“From a buyer’s standpoint, the goal of the due diligence process is to confirm that the business being acquired (whether it’s a stock or asset deal) matches the buyer’s expectation and that the business supports the purchase price the buyer is paying,” says Faust. “At this point in the deal timeline, the buyer has received very limited information about the business and has based a purchase price on that limited information. The buyer is looking for deal validation.”
Due diligence begins after the parties to an M&A deal have signed the letter of intent (LOI). The LOI describes the essentials of the deal, including what is being acquired and for how much, who is buying, and the transaction timeframe. While nonbinding, the LOI is an important milestone in the M&A process.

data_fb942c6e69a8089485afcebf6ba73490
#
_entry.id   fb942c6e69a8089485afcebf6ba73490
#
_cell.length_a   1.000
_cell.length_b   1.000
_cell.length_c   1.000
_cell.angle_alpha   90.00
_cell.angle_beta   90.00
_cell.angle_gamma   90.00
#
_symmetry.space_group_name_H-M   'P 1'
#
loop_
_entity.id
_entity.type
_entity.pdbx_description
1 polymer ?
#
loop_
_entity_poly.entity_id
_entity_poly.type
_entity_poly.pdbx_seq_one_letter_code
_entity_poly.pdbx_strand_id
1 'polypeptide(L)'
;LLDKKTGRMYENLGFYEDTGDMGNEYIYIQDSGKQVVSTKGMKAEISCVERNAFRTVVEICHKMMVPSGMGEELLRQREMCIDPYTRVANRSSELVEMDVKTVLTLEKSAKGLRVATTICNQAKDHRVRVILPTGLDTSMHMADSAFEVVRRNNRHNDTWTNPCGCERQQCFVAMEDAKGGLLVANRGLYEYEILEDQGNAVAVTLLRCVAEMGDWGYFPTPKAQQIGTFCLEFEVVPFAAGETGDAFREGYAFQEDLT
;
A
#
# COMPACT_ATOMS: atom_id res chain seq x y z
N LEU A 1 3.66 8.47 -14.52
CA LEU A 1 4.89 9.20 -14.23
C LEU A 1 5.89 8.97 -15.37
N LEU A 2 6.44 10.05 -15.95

Preparing for Due Diligence: Seller’s Standpoint
From the seller’s standpoint, the goal is to ensure that all key information about the business is readily available so the M&A transaction can be conducted as efficiently as possible.
“If the seller is well prepared, the due diligence process can enhance the seller’s credibility with the buyer,” Faust says. “On the other hand, if the seller’s due diligence responses are slow or incomplete, the buyer may start doubting whether it wants to complete the transaction, or at least at the original purchase price.”
The due diligence process can feel overwhelming, but it comes to a couple of simple questions, says Faust. Ask yourself: What are people going to ask me about? What would I want to know if I were buying this business?